The coated web then passes over the suction drum 40 and idler roll 4| to a suitable drying rack, where it is formed in loops by the festooning device 42 and hung on the supporting bars 43 in a drying or curing chamber to fully set the adhesive. After drying or curing, the coated web is taken down from the rack and cut into pieces of various sizes and sold.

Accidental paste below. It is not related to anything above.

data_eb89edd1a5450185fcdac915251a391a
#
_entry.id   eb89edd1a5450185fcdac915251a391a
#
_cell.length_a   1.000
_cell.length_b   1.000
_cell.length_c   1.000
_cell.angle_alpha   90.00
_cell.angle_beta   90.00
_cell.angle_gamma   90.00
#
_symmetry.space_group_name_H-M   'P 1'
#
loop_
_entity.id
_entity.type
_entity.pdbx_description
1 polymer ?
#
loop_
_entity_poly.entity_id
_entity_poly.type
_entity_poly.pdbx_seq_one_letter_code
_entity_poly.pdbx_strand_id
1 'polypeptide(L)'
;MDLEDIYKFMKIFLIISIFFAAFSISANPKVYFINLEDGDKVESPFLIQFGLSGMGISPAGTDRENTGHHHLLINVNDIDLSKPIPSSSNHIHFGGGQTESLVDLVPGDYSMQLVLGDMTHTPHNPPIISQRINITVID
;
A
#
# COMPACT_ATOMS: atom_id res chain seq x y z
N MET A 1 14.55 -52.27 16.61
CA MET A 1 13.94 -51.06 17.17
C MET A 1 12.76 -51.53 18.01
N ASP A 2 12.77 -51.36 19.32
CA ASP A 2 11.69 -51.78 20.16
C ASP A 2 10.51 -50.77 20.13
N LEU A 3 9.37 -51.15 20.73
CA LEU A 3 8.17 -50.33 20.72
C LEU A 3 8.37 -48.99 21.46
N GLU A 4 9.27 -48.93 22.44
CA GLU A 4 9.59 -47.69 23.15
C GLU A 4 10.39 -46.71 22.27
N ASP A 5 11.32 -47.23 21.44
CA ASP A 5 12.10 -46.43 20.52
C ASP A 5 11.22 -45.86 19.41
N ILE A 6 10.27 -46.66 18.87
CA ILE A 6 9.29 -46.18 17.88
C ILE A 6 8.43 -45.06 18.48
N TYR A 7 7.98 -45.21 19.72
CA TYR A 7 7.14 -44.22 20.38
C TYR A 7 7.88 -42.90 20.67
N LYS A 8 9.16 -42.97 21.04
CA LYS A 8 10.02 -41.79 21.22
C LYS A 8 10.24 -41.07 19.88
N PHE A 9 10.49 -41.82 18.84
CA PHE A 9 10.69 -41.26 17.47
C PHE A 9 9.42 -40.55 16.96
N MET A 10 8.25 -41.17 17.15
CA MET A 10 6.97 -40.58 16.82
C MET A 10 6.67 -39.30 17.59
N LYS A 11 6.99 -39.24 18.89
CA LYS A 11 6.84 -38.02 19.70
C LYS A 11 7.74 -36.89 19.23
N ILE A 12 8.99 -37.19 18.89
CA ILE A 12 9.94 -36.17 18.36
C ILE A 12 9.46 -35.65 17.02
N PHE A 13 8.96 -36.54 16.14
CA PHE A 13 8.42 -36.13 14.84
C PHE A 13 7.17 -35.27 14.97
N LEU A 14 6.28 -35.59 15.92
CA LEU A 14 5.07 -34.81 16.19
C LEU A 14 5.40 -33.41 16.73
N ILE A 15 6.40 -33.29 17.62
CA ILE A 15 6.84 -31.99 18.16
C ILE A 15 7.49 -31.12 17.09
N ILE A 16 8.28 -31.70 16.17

Referring now to Figures 6 and 7, the operation of the gas jet will be described in more detail. The adhesive pan I I is supported by a suitable frame 20, which also supports the adhesive roll' IS in such a manner that said roll revolves in a liquid adhesive and applies a film or layer of said adhesive to the coated web I. The roll I6 is also journaled on the frame and adapted to be adjusted vertically by means of the .handwheel 2| and screw-threaded shaft 22. Such vertical adjustment of the roll It varies the spacing between the coated web I and the adhesive roll 15 and thereby regulates the thickness of the layer of adhesive applied to the moving web. However, for most satisfactory operation, I have found that the rolls l5 and I6 should be widely spaced so that an excess of adhesive will be applied to the granular coated surface. With such spacing of the rolls there is no appreciable pressure exerted against the upstanding granular particles and hence no tendency to roll them over flat against the web backing.